Q&A with basketball recruit Jamal Lewis
Sidwell Friends senior star chose to play for Quakers over Princeton, Harvard and Yale
February 28, 2012, 12:05 am · Updated February 28, 2012, 12:07 am·
Zack Rosen and the Quakers reminded fans that their season is far from over by pulling off an upset in Boston. While the Red and Blue continue to captivate, many new players must fill Penn’s soon-to-be depleted roster. This week, The Daily Pennsylvanian spoke with a member of Penn’s incoming recruiting class, Jamal Lewis.
Lewis committed to Penn at the beginning of July, making him the first Penn basketball commit for 2012. Lewis is a 6-foot, 165-pound point guard out of Washington, D.C. He currently attends Sidwell Friends, a prestigious private school, and the same school which President Obama’s daughters attend.
Lewis already epitomizes the Quakers: Sidwell’s mascot is also a Quaker (not to be confused with the Quaker). This year, Sidwell was a co-champion of the Mid-Atlantic Conference (MAC). Over the past season, the up-and-coming point guard racked up 17.2 points per game, shooting over 50 percent from the floor. Lewis also showed his ability to create opportunities for his teammates, averaging 5.2 assists per game.
ESPN gives Lewis an 83 overall ranking, making him the fifth-best player out of D.C. Major programs such as Stanford and Virginia also expressed interest in Lewis. However, Quakers fans may take more satisfaction from the fact that Lewis turned down offers from Princeton, Harvard and Yale to play home games at the Palestra.
Daily Pennsylvanian: What made you pick Penn?
Jamal Lewis: Obviously Penn is a great academic school … [It’s] one of the top schools in the nation … and graduating from Penn would put me in a good spot to be successful in life. On basketball, Penn was one of the first schools to really look at me and I was really happy and really impressed with how badly they wanted me and how much they supported me throughout my high school career … I could tell that the Penn basketball program is like a family, and that’s kind of what I was looking for in a team … And obviously coach Allen, being the great player that he was, I tried to trust in him, and trusted that he would help me be the best basketball player that I could be. Overall, I thought it was a great decision for me.
DP: Is there something you particularly like about Jerome Allen’s style of coaching?
JL: I’m more impressed with his confidence — the confidence that he has in himself and that he shares with his players. I know he has the utmost respect for all his players [and] puts them in a position to win.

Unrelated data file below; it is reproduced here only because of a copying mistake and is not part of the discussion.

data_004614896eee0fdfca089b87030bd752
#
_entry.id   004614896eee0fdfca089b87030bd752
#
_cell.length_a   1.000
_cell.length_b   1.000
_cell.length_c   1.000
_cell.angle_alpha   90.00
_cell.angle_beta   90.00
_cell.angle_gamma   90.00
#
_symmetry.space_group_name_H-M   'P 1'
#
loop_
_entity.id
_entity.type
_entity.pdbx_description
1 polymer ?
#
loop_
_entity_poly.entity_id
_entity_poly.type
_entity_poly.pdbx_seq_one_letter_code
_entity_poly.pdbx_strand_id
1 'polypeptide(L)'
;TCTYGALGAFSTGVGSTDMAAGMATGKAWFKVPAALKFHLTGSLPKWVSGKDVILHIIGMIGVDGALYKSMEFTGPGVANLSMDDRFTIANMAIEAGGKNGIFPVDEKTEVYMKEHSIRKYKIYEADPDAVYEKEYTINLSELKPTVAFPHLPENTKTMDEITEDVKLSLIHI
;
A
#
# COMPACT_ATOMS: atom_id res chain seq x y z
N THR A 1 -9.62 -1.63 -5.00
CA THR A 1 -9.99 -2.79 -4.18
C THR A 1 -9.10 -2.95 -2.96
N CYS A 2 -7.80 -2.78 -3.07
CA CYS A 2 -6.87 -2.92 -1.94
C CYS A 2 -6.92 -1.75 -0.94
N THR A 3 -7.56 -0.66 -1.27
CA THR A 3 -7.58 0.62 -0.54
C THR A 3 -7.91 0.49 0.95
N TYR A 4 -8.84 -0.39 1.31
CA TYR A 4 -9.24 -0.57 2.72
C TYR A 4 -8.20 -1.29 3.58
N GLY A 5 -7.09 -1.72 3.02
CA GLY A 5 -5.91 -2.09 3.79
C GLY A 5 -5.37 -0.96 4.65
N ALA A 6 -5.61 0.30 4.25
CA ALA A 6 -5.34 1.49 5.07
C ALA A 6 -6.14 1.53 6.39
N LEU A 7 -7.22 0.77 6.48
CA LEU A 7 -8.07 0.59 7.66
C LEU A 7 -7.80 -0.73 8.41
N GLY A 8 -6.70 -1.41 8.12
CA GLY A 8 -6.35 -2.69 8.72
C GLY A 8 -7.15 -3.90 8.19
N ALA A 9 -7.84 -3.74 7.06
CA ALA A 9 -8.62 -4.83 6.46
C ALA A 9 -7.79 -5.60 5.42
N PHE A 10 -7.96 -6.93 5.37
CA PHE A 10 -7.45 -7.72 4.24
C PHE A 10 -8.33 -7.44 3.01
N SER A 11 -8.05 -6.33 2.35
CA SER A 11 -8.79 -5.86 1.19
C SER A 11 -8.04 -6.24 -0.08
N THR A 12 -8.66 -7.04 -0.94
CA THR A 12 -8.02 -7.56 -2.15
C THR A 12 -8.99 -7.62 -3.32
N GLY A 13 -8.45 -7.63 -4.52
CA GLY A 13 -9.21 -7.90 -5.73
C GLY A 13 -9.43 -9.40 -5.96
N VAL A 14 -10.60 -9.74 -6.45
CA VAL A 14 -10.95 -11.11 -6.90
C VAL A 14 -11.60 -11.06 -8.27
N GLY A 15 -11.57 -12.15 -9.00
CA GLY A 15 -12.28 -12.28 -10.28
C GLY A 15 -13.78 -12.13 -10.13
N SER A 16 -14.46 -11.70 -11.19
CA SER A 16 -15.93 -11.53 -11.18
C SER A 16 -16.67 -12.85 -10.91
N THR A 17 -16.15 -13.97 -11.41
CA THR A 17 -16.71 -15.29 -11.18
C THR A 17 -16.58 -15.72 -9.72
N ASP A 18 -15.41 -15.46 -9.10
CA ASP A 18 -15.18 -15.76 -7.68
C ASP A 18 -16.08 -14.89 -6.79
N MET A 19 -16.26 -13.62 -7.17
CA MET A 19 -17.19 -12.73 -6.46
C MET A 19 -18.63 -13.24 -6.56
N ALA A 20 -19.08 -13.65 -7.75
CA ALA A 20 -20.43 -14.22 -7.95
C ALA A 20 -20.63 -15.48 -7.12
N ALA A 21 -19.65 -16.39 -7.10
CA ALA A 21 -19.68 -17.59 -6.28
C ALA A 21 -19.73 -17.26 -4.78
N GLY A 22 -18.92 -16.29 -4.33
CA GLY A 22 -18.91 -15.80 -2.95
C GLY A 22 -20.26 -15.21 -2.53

DP: How do you see yourself stepping up next year, especially given that Penn is losing its three most crucial players at the end of this season?
JL: Obviously Zack Rosen is a great player — probably one of the best in Penn history … But I plan on just working hard … and picking on some of the things that Zack learned … I just want to learn from these guys as much as possible and be able to help out as much as I can next year.
DP: What’s been the most inspiring moment in your career thus far?
JL: The most exciting thing about any sport is winning, and while I’ve been at Sidwell, we’ve won the MAC three times … And I just love being able to share that with my teammates. You know, working hard with them and being able to see our hard work pay off. The offseason we worked our butts off… and to see it pay off is one of the most rewarding experiences I’ve ever been a part of.
DP: What do you see as the biggest challenge transitioning from the MAC, which isn’t known for its basketball, to playing in Division I?
JL: I’ve seen a lot of college games up close and on TV, and those guys really work hard every play, and I think that’ll be one of the biggest things that I have to adjust to: not taking some plays off. I know that’s bad, and coaches [tell us not] to do that, but even the little things like staying in your stance the whole possession, going for every rebound, loose balls — that takes incredible conditioning. I think that’ll probably be the biggest adjustment that I have to make.
DP: Right now, what is your goal for your career at Penn?
JL: Just win as many games as possible. Hopefully hang a few banners up there, win a few Ivy League championships. Making it to the tournament. I think that’s one of my main goals. I just want to help the Penn basketball program to get back on top of the Ivy League. It’s been a while, so I jut want to help Penn get back up there to the top.